However, it was proved, once again that observation and empirical treatment is not enough. It has been several decades since then but there are still dilemmas that oscillate the clinicians. There is a need once again to go beyond the experience, behind the phenomena discovering new pathogenetic pathways. New players of humoral and cellular immunity are introduced in the field of renal injury. The recognition and understanding of their role has led to the introduction of new more specific, effective and targeted therapies (15). But the response to therapy is not always the desirable one. Except the cortico-resistant forms of GD, new forms of resistant nephrotic syndrome appear like cyclosporine, mycophenolate resistant forms. We could say that treatment strategies offer a picture of a republic delivered up to many rival factions which dominate but turns without ever obtaining lasting power. What exactly is going on? Maybe the past will help us to find the answer. A basic doctrine of the philosophy of causes says that the same factors placed under identical conditions will always produce the same result. But in medicine this is different: here nature and accidents ie. diseases, furnish us the opportunities of experimenting: but in the first place the elements (patients) of these experiments and the diseases (glomerulopathies with great heterogeneity) are never identical; and secondly it is impossible to isolate the patients from a multitude of influences that alter the therapeutical results. Another fundamental principal is expressed by the aphorism: contraria contrariis curantur. It was held that always exists a species of antagonism between the cause of the morbid phenomena and the active properties of the remedies that cured them; or rather between the pathological modification of the organism and the curative impulse given to the economy by the treatment.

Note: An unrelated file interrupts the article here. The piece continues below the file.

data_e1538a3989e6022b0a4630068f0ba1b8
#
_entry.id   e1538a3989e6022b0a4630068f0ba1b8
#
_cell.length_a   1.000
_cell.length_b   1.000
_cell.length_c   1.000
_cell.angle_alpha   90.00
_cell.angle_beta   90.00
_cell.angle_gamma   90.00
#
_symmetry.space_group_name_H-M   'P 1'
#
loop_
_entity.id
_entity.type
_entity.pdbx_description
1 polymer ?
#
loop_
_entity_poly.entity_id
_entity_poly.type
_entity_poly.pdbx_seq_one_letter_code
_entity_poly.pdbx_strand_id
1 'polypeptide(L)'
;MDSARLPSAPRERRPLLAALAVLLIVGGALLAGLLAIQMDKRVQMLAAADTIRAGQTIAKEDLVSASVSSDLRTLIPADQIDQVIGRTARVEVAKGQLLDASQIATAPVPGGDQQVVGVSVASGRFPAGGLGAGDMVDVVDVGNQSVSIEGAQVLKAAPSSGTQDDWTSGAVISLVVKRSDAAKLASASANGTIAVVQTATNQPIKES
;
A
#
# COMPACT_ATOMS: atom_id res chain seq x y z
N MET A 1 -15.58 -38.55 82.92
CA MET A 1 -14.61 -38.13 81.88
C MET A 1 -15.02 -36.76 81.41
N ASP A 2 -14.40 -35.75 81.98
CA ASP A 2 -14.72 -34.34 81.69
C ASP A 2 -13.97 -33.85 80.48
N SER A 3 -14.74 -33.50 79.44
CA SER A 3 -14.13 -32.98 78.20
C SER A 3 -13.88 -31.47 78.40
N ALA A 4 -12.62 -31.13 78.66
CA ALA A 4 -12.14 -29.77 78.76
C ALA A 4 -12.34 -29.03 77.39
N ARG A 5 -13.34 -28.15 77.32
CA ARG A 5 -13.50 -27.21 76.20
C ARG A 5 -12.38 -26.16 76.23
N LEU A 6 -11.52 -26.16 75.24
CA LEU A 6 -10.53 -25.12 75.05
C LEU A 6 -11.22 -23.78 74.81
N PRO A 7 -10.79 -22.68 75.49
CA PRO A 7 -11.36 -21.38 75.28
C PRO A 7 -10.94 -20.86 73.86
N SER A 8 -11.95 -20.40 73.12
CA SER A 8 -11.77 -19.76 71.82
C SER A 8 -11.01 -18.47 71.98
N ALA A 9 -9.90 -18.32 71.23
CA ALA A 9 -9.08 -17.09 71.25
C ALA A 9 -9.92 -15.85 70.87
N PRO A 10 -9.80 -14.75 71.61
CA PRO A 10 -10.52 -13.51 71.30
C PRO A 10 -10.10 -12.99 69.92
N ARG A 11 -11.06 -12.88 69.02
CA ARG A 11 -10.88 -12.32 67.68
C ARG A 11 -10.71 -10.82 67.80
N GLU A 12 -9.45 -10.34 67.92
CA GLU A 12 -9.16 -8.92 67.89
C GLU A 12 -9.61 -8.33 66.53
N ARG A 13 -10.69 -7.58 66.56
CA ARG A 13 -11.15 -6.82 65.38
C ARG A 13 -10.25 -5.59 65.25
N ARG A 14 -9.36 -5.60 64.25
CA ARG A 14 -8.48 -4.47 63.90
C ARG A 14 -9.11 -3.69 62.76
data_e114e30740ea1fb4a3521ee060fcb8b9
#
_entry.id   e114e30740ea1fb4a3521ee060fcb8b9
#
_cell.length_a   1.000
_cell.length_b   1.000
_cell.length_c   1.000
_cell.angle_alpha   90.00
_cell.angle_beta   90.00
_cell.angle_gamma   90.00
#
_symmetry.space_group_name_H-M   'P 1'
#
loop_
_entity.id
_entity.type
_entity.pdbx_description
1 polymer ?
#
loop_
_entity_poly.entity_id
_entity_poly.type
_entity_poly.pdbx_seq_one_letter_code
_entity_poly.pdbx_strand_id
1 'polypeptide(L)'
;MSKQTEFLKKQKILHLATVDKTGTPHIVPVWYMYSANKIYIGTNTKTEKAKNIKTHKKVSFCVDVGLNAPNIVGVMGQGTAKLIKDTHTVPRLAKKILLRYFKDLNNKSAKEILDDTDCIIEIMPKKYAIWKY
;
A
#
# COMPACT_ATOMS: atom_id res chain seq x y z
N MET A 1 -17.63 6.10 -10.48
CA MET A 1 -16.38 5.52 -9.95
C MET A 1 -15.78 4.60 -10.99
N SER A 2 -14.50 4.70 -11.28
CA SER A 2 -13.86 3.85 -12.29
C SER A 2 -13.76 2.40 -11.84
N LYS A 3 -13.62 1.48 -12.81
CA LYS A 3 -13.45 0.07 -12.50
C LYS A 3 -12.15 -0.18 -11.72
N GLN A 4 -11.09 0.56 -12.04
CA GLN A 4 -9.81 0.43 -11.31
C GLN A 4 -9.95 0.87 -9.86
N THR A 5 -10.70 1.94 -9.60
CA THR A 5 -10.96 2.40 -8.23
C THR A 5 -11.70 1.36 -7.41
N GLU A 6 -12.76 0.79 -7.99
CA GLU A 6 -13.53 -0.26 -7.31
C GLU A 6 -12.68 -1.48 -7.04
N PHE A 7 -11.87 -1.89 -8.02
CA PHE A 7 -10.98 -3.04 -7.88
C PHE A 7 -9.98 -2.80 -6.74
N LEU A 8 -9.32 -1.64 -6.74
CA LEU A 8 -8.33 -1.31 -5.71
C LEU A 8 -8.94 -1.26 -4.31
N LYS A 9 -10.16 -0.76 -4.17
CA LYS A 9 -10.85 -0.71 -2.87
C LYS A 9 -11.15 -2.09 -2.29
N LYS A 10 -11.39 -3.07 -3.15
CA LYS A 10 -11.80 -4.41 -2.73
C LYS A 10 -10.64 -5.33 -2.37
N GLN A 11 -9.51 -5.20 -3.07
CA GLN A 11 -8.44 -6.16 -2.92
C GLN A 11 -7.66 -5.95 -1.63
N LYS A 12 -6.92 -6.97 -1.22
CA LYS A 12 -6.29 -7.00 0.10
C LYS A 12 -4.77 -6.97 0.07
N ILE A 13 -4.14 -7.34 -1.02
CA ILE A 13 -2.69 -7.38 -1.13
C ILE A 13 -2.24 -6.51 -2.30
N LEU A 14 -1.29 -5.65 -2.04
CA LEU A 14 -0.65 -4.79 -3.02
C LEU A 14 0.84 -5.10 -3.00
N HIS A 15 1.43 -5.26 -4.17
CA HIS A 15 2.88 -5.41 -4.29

Freedom of thought and expression are necessary prerequisites for any science to flourish. The right of free choice is the most dominant one. The history of medicine teach us that in the face of dilemmas about theories and treatments there was a cast of physicians the Eclectics who professed to select such principles and modes of practice as appeared to them the most valuable and beneficial for the patient. Their object seemed to be a reconciliation of the tenets of Methodists (classification of knowledge) with those of the Dogmatics (dogmas, principles and theories) and Empirics (observation and experience). Current doctors could be considered as “eclectic” ones: they adopt the reports of beneficial experience (clinical guidelines), carefully and methodically controlled by random controlled trials (RCT) and follow the modern dogmas such as the individualization of therapy and cost/effectiveness relation combined with the diachronic one “the beneficence of the patient”.